Surprised by Joy: Africa Edition {Part 2}

Yes, it has taken me this long to whip another blog post on my time in Uganda. Who would have known it could be so hard?!
Today, I’m going to start off with one of our tourist activities, and let me just tell you it was EXTREMELY touristy. We went to an African dance show. . . and not just any dance show, a FOUR HOUR African dance show. Team Uganda certainly gained some cultural experience that night.
Speaking of Team Uganda, let me introduce you to my 16 sisters: adventurous Sarah, sassy Candace, sweet Danica, joyful Macey (shmace), energetic Megan, hilarious Kerry, loving Natalie, brave Zoe, fun Leah, generous Emily, creative Miki, strong Jenn, the other energetic Meghan, lively Haley, delightful Ellie, and thoughtful Mariah! These ladies mean the world to me, and I miss them more than I thought possible. 
I have an almost countless amount of photographs of barefoot feet.
Many of these kids sticking their feet out for a picture sometimes walk miles and miles to school on a rocky, dusty African road with nothing to protect their feet, and that is enough to make a heart break. 
We visited the school (a Muslim school) featured in these next few pictures twice, and it was an amazing place. Sometime in the spring, a little girl who was a beloved student of the school was the victim of child sacrifice. Some of these children have to walk past the home of the witchdoctor on their way to school. It is terrifying.
We came to the school with several full-time missionaries who go to the school every week. We sang songs, danced, and played games! Over the months, the students have grown to really look forward to Mondays, when the missionaries come. That is the joy + hope of Christ.
{the Skiera-Vaughn’s blog:}
{the Newton’s blog:}

This photograph describes our ministry time SO perfectly. Standing in an almost mosh-pit of children raising our hands with joy unimaginable. Praise the Lord!
This parade stopped our bus on the way to church in Kyampisi one day. We also bought a chicken off the street and put it in the trunk to give to a family in the village. Just your average ride to church, and another reason why I love Africa. :)
Ladies and Gentlemen, Megan, in all her weave-glory, would like to introduce to you JINJA: the source of the River Nile {or, as it was written on the sign “Da River Nile”}! Jinja, about three hours bus ride from Kisaasi, was the second of our tourist outings and turned out to be a very eventful day.
First, at a pit-stop during the bus ride over, our bus full of “Mzungus” {white people} was swarmed by at least 30 street vendors, shoving their food through our windows.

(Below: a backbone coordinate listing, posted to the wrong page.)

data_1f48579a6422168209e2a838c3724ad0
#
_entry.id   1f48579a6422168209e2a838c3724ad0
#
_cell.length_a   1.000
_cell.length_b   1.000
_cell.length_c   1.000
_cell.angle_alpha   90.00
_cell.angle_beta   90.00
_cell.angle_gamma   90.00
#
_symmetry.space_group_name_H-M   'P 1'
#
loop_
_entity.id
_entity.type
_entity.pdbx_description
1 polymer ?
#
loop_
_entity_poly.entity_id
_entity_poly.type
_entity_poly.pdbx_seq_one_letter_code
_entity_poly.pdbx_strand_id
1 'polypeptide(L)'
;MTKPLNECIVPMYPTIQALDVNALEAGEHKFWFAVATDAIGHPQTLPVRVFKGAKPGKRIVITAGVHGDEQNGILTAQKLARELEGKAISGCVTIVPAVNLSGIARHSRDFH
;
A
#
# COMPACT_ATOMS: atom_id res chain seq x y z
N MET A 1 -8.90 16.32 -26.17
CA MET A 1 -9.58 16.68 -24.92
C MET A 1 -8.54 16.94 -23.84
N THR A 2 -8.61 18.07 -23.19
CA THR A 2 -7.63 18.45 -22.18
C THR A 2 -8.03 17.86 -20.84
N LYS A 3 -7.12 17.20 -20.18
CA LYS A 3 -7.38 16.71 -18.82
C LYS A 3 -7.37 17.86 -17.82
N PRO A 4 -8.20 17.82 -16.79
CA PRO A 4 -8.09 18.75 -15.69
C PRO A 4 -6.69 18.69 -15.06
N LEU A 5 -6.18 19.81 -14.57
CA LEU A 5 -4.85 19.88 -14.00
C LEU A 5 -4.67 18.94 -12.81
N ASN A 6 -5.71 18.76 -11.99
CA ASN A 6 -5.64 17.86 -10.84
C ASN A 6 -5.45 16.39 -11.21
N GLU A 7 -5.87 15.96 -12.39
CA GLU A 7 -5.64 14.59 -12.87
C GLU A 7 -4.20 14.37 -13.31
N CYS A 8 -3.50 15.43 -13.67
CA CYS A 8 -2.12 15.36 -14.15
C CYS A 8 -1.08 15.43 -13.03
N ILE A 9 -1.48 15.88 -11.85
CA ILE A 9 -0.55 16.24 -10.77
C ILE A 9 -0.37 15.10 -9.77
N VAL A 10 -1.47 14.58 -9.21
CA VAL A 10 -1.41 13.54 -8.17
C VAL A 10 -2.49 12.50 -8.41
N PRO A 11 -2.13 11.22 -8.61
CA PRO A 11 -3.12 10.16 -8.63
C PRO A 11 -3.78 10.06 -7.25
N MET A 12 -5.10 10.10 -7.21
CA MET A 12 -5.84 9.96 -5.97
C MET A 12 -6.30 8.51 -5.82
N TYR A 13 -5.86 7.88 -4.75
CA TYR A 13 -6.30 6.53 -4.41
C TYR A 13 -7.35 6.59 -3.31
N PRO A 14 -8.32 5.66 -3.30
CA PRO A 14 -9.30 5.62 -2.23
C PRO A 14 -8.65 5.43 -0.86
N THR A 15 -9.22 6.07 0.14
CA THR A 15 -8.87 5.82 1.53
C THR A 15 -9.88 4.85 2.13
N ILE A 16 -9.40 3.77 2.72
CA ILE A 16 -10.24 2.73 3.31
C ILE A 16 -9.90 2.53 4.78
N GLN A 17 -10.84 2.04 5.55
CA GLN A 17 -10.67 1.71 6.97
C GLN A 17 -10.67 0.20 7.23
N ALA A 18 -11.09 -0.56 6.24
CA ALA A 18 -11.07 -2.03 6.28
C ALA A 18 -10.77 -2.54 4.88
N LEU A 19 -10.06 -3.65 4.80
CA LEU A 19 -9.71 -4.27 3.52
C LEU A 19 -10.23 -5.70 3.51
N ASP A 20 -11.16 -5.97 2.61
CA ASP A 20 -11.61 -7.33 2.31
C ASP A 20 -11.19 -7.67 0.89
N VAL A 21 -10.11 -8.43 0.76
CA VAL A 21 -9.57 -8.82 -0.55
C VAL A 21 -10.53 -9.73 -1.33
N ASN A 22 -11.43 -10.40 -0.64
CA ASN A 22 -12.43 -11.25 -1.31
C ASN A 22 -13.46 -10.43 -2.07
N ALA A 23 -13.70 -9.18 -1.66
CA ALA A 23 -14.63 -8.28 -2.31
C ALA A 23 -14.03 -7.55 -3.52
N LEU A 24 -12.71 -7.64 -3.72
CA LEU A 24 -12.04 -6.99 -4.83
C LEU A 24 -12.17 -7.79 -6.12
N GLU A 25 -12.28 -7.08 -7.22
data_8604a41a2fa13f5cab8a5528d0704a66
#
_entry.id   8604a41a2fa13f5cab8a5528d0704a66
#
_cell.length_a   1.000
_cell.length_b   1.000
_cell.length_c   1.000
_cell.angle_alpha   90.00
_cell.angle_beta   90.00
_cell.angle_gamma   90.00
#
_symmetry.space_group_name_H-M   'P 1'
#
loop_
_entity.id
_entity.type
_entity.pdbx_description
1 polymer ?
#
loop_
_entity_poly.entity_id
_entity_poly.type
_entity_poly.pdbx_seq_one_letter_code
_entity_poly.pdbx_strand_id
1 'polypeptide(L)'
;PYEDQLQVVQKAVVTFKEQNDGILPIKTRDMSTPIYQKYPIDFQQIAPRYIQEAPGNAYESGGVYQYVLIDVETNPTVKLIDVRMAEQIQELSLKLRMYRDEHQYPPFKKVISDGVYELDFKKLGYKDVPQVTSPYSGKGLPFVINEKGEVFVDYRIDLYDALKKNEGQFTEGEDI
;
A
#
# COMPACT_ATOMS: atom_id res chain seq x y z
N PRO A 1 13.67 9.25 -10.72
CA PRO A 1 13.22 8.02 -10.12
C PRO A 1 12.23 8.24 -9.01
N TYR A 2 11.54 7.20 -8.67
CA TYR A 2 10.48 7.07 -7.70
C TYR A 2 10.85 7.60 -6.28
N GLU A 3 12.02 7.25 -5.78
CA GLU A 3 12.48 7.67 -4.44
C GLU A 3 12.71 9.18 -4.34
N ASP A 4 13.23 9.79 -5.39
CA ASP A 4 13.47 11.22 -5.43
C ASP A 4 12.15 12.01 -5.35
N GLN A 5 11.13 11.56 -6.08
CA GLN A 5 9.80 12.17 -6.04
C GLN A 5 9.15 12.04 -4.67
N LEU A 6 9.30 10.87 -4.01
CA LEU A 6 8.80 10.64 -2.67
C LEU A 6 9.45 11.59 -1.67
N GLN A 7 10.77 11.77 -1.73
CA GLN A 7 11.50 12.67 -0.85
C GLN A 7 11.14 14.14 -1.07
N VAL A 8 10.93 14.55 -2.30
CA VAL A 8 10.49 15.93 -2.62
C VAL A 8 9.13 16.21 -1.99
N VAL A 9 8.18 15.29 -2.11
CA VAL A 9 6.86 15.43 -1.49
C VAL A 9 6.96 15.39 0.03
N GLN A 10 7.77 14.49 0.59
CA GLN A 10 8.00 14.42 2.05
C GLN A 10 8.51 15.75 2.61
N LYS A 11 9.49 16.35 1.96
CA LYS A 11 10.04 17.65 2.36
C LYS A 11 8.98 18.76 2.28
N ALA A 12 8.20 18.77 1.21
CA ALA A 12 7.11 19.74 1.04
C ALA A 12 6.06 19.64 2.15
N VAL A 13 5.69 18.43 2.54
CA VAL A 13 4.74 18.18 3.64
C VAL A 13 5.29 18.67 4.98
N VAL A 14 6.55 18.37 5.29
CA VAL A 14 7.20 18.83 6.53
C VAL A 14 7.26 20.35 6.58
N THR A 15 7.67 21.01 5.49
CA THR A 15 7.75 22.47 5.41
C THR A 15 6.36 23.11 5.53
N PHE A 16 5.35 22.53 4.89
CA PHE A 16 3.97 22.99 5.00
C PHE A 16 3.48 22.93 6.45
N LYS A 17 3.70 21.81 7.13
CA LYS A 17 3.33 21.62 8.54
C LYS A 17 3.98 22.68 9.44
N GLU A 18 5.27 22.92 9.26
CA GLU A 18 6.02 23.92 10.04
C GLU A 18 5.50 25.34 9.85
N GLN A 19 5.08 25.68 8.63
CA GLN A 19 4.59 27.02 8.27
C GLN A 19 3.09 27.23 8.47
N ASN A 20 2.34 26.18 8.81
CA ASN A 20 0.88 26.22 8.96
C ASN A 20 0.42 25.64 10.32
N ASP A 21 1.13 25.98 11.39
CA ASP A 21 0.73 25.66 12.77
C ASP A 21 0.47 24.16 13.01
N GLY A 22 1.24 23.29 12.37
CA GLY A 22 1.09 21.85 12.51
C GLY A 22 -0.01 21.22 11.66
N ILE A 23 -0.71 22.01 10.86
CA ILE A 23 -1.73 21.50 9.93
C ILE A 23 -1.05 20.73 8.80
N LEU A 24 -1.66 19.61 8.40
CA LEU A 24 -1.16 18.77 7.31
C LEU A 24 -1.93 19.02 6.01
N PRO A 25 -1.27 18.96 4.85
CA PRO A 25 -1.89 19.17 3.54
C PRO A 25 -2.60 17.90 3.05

Yes, I did buy some. My choices were: chicken of some form on a skewer,  beef liver,  fried bananas, and maize (grilled corn similar to popcorn). I chose the chicken and am still alive today!
Second, we stopped for lunch at a Chinese restaurant in Jinja, and it was at this fateful establishment that I made my worst food decision of the trip: chicken curry. Something was seriously wrong in my head when I thought Indian food at a Chinese restaurant in Africa would be . . .appetizing.
Oh hey there! This is me at the Nile.  “Ginger in Jinja!”
The final, and by far the most AMAZING experience of the day? The baptism of my housemate and friend Alexus at sunset in the River Nile.
WEAVES: another significant feature of Team Uganda.
This should be filed under #Jesushouseshenanigans. We had quite a bit of down time at the lovely Jesus house {oh how I miss it!}. We filled that time in a variety of ways. One of those “time fillers” was climbing the roof to see the African sunset. Adventures. . .{love ya, Sarah!}
This next group of photographs features some SUPER cute children and should also be filed under the title or hashtag of #JesusHouseShenanigans. Meet the neighborhood children! When they spied from over the wall that crazy group of Mzungu girls on the deck, they were quite shy. With time, perseverant love, and the power of Jesus Christ, however, they entered the gates of the Jesus House compound, never to be the same. At least one member of team Uganda was always on the porch with these beautiful kids, doing the work of Jesus by making bracelets, dancing, singing, or just giggling! Some of these children come from extremely difficult home lives, from what we understood, and I think my teammates really showed them the unfailing and unconditional love of “Yesu.”
And that is something they didn’t know and desperately need.
Again, there is so much more to say and show. I’ll end it for now with Phillipians 3:7-8a
“But whatever gain I had, I counted as loss for the sake of Christ. Indeed, I count everything as loss because of the surpassing worth of knowing Christ Jesus my Lord. “

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